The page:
My ride on the Stroke Recovery RollerCoaster

Hi everyone.

I am Ian and this my stroke story - or at least the bits I can remember…

It all started at the end of March 2023, a couple of weeks after my 75th birthday. Woke up one morning with a numb left arm - I thought my other half Jan was laying on it, but she replied no, so I said “maybe I have had a stroke”, although I was only half joking.

Next thing I can remember was laying in a strange bed/room and she was sitting at the foot of the bed smiling at me, although I think I could detect tears in her eyes. Turns out this was towards the end of April and I was in the Stroke Unit at Stepping Hill Hospital in Stockport.

Spent the next two months in the hospital, mostly being bullied by those I called the ‘physio nasties’ into doing things to get me mobile.

Eventually they managed to bully me into walking, initially with a frame and later with a stick.

Was allowed home at the end of June and have had regular visits from members of the Physio and Occupational Therapy teams.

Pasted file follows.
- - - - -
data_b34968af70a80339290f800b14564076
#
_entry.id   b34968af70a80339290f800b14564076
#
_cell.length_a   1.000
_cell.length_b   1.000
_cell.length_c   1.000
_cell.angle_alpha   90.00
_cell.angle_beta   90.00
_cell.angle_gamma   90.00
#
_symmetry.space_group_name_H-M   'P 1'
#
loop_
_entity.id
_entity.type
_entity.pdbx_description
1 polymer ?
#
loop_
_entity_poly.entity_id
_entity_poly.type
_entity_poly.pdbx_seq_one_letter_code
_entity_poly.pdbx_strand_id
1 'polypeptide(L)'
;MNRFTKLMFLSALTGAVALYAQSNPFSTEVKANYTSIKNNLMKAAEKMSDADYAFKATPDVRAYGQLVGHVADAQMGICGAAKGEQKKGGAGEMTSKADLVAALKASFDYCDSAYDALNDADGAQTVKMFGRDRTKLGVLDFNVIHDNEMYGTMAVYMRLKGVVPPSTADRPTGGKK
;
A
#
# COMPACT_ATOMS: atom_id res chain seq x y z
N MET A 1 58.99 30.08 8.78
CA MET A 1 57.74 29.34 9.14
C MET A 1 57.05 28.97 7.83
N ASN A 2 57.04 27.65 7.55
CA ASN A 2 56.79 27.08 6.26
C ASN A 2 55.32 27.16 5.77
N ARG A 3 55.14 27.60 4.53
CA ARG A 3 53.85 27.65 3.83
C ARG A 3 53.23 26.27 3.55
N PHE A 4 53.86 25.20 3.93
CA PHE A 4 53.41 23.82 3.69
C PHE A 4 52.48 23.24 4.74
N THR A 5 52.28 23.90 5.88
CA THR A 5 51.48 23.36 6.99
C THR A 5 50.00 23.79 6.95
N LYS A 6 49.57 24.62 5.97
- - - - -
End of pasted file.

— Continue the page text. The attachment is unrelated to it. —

Gradually trying to expand the range of things I can do, but have found it to be quite a struggle. I have a week or two of improving but then it seems to level off or even gets harder to do those things. Main problem is that if I do too much for too long, I get really bad ‘brain fog’ and fatigue and have to have a rest for a day or two.

Everyone says I am making great progress but somehow to me it doesn’t really seem that way, and I as a result I get somewhat depressed. I think the problem is that my expectations somewhat exceed my abilities.

I guess this is all part of the Recovery Roller Coaster.


Hello @IanW

Welcome to the forum although I am very sorry you had cause to join us

You’ll find a great many posts similar to yours and your profile if you continue reading through what others have related. You’ll also find a friendly empathetic knowledgeable group here where you can share your victories and frustrations and ask questions .

Some of us put the answer to questions that are very frequently asked in opening posts in Welcome - what we wish we'd heard at the start Click the blue text

From memory it covers or signposts to all the things that you have raised But if not searching with a magnifying glass above for keywords will certainly find things and asking questions directly will always elicit a response. It will highlight things you have probably not been told like the challenges that can arise between four and six months post, the two steps forward one step backwards challenge, it has a little to say on fatigue that you say has hit you - you’ll find the strategies of others to cope with that within the topics on this forum